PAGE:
“Exploring knowledge-user experiences in integrated knowledge translation: a biomedical investigation of the causes and consequences of food allergy” Academic Article uri icon

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abstract

  • Plain English summary: Food allergy is a serious public health problem in Canada and other high-income countries, as it is potentially life threatening and severely impacts the quality of life for individuals and their families. Yet, many questions still remain as to its origins and determinants, and the best practices for treatment. Formed to tackle these very questions, the GET-FACTS research study centers on a novel concept in biomedical research: in order to make this science useful, knowledge creation must include meaningful interactions with knowledge-users. With this, knowledge-users are present at every stage of the research and are crucial, central and equal contributors. This study reflects on the early part of that journey from the perspective of the knowledge-users. We conducted interviews with all non-scientist members of the GET-FACTS steering committee, representing Canadian organizations that deal with patient advocacy and policy with regards to food allergy. Steering committee members had a clear sense that scientists and knowledge-users are equally responsible for putting knowledge into action and the importance of consulting and integrating knowledge-users throughout research. They also have high expectations for the GET-FACTS integrated process; that this model of doing science will create better scientists (e.g. improve communication skills) and make the scientific output more useful and relevant. Our work highlights both the unique contributions that knowledge-users can offer to knowledge creation as well as the challenges of trying to unify members from such different communities (policy/advocacy and biomedical science). There remains a real need to develop more touch points and opportunities for collaboration if true integration is to be achieved. Despite the obstacles, this model can help change the way knowledge is created in the biomedical world. Abstract: ᅟ. Background: Despite the burden of food allergic disease many questions remain as to its origins, determinants and best practices for treatment. Formed to tackle these very questions, the GET-FACTS (Genetics, Environment and Therapies: Food Allergy Clinical Tolerance Studies) research study centers around a novel concept in biomedical research: in order to make this science useful, knowledge creation must include meaningful interactions with knowledge-users, known as Integrated Knowledge Translation (IKT). In IKT, knowledge-users are present at every stage of the research and are crucial, central and equal contributors. This paper contributes to this exciting form of research by reflecting on the beginning of that journey from the perspective of the knowledge-users. Methods: Semi structured in-depth interviews were conducted in year 2 of the 5 year GET-FACTS project with all (n = 9) non-scientist members of the GET-FACTS steering committee, representing Canadian organizations that deal with patient advocacy and policy with regards to food allergy. Transcripts were coded and organized by themes developed both deductively and inductively. Results: Steering committee members indicated a clear sense that scientists and knowledge-users are equally responsible for the translation of knowledge into action and the importance of consulting and integrating knowledge-users throughout research. Overall, these knowledge-users have very high expectations for the GET-FACTS IKT process; they feel that this model of doing science will create better scientists (e.g. improve communication skills) and make the resulting science more useful and relevant; indeed, they reported that this model of knowledge creation can be paradigm shifting. Conclusions: This study highlights both the unique contributions that knowledge-users can offer to knowledge creation as well as the challenges of trying to unify members from such different communities (policy/advocacy and biomedical science). While our steering committee has a strong conceptual grasp on IKT and vision for their contributions, execution is not without challenges. There remains a real need to develop more touch points and opportunities for collaboration if true integration is to be achieved. Despite the obstacles, the GET-FACTS IKT model represents a new approach to knowledge creation in Canadian biomedical research and can help foster a culture of openness to participant involvement.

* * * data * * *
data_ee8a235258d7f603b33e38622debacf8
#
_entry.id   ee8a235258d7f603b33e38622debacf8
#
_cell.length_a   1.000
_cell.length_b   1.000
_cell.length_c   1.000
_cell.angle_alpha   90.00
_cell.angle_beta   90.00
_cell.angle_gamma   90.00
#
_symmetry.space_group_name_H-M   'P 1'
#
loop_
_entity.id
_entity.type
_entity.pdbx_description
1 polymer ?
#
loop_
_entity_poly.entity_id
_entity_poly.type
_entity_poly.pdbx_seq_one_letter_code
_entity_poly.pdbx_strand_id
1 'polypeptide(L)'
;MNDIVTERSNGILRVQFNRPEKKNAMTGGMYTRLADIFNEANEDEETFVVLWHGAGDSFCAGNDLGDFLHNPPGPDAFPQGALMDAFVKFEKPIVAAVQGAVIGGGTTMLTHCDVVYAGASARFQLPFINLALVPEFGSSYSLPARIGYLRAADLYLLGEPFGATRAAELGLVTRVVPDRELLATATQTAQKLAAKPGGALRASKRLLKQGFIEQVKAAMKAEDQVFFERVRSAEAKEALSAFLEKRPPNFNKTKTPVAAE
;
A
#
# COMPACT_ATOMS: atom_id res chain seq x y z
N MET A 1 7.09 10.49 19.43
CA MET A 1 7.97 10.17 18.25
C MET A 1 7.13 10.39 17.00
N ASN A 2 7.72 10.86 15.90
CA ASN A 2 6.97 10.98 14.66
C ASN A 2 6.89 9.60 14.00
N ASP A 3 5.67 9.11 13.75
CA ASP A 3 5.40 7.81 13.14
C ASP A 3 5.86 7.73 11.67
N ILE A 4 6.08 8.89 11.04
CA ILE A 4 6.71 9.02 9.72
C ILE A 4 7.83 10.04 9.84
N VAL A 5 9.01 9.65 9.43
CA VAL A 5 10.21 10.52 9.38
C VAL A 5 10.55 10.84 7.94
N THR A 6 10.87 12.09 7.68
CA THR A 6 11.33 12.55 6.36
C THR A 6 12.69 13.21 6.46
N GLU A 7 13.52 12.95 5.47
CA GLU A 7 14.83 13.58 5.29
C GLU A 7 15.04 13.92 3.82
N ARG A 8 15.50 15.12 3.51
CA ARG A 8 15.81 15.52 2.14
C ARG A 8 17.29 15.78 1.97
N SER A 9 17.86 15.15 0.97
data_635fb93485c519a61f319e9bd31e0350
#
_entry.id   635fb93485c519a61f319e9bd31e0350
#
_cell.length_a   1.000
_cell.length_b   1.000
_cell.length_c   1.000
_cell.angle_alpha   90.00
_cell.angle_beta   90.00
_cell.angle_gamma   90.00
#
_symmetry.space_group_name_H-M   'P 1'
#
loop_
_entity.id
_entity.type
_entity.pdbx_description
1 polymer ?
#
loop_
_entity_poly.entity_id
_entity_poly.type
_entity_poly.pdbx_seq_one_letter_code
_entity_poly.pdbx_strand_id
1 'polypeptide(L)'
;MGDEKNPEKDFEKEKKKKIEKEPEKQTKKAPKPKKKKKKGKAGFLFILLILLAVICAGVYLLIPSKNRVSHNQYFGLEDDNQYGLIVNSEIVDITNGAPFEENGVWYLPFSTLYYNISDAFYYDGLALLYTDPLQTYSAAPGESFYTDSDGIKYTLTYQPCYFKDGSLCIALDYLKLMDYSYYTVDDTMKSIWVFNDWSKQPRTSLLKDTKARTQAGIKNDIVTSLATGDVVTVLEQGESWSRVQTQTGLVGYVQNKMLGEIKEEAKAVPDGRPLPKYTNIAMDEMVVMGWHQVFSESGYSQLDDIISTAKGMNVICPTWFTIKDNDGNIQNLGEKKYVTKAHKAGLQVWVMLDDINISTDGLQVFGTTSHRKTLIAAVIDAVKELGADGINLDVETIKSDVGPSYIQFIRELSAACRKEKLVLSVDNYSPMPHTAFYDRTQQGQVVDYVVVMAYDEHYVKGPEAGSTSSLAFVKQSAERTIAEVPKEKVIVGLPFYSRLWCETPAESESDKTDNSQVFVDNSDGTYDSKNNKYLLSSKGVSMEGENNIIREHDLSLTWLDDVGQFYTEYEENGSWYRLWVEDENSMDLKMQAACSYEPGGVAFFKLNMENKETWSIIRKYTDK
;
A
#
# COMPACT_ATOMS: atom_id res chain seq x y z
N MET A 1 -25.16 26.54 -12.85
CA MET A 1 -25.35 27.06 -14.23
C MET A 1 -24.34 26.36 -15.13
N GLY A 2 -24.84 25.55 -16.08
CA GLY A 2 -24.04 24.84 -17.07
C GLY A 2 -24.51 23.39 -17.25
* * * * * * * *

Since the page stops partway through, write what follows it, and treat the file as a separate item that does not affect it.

publication date

  • December 2016